Physical fitness for senior citizens is critical in staying healthy. As senior caregivers of our ageing parents, we need to do this for them and ourselves. Getting physically active and following an exercise routine can help you in many ways, such as:
Developing and maintaining strength so that you can gain independence, become more energetic, boost your balance, prevent or delay the onset of diseases such as diabetes, osteoporosis, and heart disease, improves your mood and wards off depression.
Enrolling in a gym is one of your options, but you can always consider exercise and physical activity as your lifestyle. You can stay active through your daily routine and on-goings. Some activities you can do to boost your health are dancing, riding a bike or taking brisk walks. Climbing and down the stairs can be good exercise. So is doing the household chores or gardening. Swimming is an active physical activity. Don’t neglect little tasks as raking the leaves as well. The key to exercise and physical activity is to keep moving, and you can always find new ways of doing it.
Ways To Exercise And Get Active:
Endurance activity – these are activities that develop your energy and staying power. Build this routine for 30 minutes a day. Your exercise should enable you to breathe hard on most or all seven days of the week. You don’t have to do this activity for 30 minutes straight, but you can finish your routine at three 10-minute periods.
Strength exercises – these exercises aim to build your muscles. Building your muscles gives you more freedom to control your movements. You’ll be able to carry your grandchildren or get up from a chair on your own. Walking through the park won’t be such a strenuous activity at all.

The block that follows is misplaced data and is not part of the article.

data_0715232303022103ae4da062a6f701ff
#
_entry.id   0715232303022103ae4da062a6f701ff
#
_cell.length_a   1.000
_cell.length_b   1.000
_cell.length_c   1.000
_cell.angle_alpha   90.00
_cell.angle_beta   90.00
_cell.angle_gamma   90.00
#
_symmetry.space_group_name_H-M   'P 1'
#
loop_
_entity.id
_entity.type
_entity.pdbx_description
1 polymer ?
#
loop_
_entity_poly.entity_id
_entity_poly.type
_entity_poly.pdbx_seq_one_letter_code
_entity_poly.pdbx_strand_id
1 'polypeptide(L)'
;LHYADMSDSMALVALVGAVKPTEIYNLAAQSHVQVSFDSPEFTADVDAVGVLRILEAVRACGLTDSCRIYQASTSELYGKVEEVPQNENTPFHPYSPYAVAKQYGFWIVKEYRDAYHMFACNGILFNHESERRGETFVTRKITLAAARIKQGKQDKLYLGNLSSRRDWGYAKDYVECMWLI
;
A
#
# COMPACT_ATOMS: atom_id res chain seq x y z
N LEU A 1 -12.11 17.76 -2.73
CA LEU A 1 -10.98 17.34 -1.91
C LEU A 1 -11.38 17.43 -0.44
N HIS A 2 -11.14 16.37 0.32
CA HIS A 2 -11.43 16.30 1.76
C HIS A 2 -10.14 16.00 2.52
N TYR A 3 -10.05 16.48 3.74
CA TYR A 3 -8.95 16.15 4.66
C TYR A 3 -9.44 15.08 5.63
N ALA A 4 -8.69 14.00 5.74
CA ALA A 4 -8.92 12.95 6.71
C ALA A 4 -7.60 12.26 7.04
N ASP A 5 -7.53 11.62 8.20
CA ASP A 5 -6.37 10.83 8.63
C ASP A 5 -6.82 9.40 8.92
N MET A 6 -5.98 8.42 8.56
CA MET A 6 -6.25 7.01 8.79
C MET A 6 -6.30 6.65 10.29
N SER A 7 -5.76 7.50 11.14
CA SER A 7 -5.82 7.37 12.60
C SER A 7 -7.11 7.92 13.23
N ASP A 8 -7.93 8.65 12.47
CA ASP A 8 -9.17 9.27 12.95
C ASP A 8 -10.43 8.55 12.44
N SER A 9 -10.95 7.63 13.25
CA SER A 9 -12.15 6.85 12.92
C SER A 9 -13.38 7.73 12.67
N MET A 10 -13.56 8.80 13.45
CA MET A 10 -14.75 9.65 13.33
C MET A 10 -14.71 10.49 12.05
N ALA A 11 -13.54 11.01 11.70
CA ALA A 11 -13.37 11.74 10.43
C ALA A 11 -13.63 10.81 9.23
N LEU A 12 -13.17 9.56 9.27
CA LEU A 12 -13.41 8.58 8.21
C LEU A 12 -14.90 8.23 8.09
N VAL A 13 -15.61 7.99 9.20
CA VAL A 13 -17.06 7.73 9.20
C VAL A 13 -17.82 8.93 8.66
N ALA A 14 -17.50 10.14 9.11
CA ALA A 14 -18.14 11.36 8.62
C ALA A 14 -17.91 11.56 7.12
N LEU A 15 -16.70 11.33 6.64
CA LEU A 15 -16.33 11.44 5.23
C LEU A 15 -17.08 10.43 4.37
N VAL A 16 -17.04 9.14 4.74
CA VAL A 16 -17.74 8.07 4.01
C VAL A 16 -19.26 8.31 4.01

Activities that help your balance – you can do this exercise first by standing on one foot, and then your other foot. Try doing this without holding on to anything for support. As much as you can, try walking heel to toe. When you walk, move the heel of one of your foot just above the toes of your other foot. The heel of your first foot and the toe of your other foot should touch or almost touch each other.
Flexibility stretching – if you can move freely, it’ll be easier to bend down to tie your shoes or look back over your shoulder when backing your car out of the driveway. Do any stretching when you’ve warmed up your tissues. But be careful not to over-stretch to the point that it hurts.
Take note of some safety tips when exercising. If you haven’t been physically active for a long time, remember to start slowly. Exercise moderately at first and build your activity little by little. Work hard at your practice through a slow progression.